The International Poetry Journal in Bengali

Translated Poetry
9th Issue
July-Sept 2000

From Barishal to Briarwood:
Bengali Poetry in English

Rafique Azad (1943-)

Keeping eyes on beauty
In unending water of spring we begin the quest
In stones and pebbles.
Someone among us, worthy of the name of man,
Keeps searching in the earth--
Maybe in earthenware or in the depth of water.

Expanding roots we keep our quest.
From a far, wide expanse of a seashore,
A barefoot man has come for water.
Keeping eyes on beauty
We look for truth. A female human frame
Bares the kernel of a tasty palmyra fruit.

One may have the chance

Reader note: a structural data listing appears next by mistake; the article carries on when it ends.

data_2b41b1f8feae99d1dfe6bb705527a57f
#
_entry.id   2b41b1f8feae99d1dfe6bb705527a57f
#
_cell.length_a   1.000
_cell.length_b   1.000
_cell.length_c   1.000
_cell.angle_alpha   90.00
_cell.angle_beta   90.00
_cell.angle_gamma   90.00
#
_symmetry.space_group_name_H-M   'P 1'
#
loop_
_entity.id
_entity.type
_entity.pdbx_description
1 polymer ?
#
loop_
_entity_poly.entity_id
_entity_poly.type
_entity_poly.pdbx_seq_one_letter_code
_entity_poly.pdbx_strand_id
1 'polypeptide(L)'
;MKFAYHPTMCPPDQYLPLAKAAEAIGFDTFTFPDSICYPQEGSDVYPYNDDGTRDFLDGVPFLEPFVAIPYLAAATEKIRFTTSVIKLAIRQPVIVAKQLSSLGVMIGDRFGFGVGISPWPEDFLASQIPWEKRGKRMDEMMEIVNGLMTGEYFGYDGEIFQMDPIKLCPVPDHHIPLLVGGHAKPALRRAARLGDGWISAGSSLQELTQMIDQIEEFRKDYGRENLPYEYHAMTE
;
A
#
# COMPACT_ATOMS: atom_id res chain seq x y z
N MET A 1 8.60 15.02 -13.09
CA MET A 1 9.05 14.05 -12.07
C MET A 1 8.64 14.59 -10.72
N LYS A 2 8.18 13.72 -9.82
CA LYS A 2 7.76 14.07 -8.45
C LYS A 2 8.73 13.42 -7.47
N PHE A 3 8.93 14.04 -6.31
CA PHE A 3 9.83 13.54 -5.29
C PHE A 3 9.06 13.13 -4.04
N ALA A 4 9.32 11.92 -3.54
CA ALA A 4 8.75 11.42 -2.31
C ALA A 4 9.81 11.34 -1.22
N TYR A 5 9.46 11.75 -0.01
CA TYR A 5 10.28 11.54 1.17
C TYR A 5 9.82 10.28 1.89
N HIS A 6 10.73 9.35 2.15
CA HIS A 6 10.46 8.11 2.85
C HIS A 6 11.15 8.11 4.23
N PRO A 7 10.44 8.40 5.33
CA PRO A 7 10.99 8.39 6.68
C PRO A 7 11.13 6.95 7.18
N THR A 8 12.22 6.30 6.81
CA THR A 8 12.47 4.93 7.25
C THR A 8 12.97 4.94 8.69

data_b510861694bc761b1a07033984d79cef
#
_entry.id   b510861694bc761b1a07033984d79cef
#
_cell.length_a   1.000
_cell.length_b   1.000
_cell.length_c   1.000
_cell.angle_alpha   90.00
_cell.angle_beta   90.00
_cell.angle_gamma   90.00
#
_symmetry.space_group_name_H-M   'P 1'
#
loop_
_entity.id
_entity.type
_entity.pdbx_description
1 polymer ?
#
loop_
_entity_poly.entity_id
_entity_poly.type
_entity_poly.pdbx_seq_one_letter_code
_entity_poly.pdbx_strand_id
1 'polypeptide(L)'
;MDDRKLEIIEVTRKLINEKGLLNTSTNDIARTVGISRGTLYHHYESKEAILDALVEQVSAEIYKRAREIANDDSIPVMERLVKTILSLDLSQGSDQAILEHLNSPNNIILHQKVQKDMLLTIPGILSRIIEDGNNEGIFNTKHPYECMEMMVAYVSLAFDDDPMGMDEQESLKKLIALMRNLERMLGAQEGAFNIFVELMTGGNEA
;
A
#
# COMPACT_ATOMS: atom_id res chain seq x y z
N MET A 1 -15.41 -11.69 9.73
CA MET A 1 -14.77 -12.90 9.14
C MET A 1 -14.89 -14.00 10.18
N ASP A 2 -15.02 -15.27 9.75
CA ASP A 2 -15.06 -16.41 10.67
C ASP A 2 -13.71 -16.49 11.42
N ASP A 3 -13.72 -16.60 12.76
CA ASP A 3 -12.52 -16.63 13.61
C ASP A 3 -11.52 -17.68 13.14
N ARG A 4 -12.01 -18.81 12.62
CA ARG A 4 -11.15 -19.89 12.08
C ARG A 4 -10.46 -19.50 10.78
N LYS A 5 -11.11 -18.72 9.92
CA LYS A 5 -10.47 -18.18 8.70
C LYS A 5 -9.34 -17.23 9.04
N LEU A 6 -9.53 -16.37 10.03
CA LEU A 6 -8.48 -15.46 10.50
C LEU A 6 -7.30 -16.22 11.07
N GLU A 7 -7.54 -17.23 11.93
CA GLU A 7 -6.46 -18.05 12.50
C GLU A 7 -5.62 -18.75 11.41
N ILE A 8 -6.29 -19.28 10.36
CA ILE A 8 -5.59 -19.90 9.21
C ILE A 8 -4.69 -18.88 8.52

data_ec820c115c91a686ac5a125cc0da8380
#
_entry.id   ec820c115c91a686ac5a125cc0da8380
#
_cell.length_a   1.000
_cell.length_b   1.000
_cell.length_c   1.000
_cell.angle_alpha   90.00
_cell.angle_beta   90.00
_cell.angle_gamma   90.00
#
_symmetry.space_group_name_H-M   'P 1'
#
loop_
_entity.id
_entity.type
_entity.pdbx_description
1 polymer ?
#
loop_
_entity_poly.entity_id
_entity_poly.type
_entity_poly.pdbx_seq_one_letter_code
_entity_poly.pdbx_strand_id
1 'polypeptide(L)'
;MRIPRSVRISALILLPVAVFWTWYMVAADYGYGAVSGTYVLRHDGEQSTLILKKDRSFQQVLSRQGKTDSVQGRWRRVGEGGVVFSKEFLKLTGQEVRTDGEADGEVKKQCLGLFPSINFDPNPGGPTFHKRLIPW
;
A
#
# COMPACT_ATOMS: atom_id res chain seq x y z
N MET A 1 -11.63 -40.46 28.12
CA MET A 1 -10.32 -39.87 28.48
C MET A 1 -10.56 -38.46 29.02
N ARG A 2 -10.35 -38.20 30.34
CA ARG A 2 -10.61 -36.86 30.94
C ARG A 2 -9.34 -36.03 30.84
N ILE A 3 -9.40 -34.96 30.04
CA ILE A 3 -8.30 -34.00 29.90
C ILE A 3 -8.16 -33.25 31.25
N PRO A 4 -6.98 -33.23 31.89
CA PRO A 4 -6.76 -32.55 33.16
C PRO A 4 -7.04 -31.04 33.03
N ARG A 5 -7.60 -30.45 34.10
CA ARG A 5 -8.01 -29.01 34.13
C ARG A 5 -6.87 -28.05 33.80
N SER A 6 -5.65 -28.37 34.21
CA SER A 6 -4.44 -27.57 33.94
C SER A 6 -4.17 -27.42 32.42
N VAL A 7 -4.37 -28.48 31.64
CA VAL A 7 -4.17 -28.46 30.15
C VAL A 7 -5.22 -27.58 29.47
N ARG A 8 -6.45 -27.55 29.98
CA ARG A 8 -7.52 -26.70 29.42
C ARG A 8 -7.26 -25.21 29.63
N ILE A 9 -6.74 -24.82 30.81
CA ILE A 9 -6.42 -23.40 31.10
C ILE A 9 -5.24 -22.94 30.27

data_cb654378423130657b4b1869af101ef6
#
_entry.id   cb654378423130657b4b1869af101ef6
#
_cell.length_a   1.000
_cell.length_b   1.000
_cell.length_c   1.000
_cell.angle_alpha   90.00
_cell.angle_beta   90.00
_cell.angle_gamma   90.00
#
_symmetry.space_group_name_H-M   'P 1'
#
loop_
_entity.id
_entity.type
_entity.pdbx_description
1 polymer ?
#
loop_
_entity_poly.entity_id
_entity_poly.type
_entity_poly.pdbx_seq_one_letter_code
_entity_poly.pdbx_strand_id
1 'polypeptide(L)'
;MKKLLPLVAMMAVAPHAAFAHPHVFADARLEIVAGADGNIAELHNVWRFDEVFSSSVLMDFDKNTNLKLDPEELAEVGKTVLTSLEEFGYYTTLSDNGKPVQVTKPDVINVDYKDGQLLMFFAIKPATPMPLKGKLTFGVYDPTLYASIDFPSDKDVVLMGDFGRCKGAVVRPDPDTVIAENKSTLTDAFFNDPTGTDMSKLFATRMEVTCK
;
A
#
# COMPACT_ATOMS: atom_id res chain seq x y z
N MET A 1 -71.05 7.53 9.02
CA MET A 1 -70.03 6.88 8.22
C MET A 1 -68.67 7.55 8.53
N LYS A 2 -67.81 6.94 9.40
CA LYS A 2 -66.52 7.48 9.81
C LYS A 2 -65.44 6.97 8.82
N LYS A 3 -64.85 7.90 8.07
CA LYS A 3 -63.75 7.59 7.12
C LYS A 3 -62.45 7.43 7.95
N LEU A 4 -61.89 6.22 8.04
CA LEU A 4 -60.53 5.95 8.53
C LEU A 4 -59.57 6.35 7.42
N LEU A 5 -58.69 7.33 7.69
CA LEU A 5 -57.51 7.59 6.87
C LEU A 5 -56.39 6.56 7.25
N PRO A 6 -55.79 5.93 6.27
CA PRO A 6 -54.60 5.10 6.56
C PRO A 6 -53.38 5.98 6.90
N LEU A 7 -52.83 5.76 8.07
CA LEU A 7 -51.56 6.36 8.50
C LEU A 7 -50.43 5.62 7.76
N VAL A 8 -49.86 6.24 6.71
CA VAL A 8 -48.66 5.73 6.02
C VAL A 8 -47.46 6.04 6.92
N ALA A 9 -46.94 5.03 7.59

To see the prettiest girl
At close quarters--to wake up suddenly
From her deep sleep.
As they gaze on beauty, the mortals forget
That there is any real difference between noon and midnight.

And then someone easily crosses the mountain.
Cowboys dig the mound of earth.
Loving someone, a frogman dives into the well
Water gathered from
Someone's weeping.
Someone else would stab
A hundred-year-old tree in a well-organized garden
Only to cause wounds and agony.

Only to obtain a little fragment of truth,
Some people hold on to a ploughshare.
Instead of truth they only get beauty, Sita.
Yet there is no long-lasting
Discord between truth and beauty.

Translated by Khondker Jahangir

Sita: Hindu goddess of beauty.

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    Shabdaguchha, A Journal of Bengali Poetry, Published in New York, Edited by Hassanal Abdullah.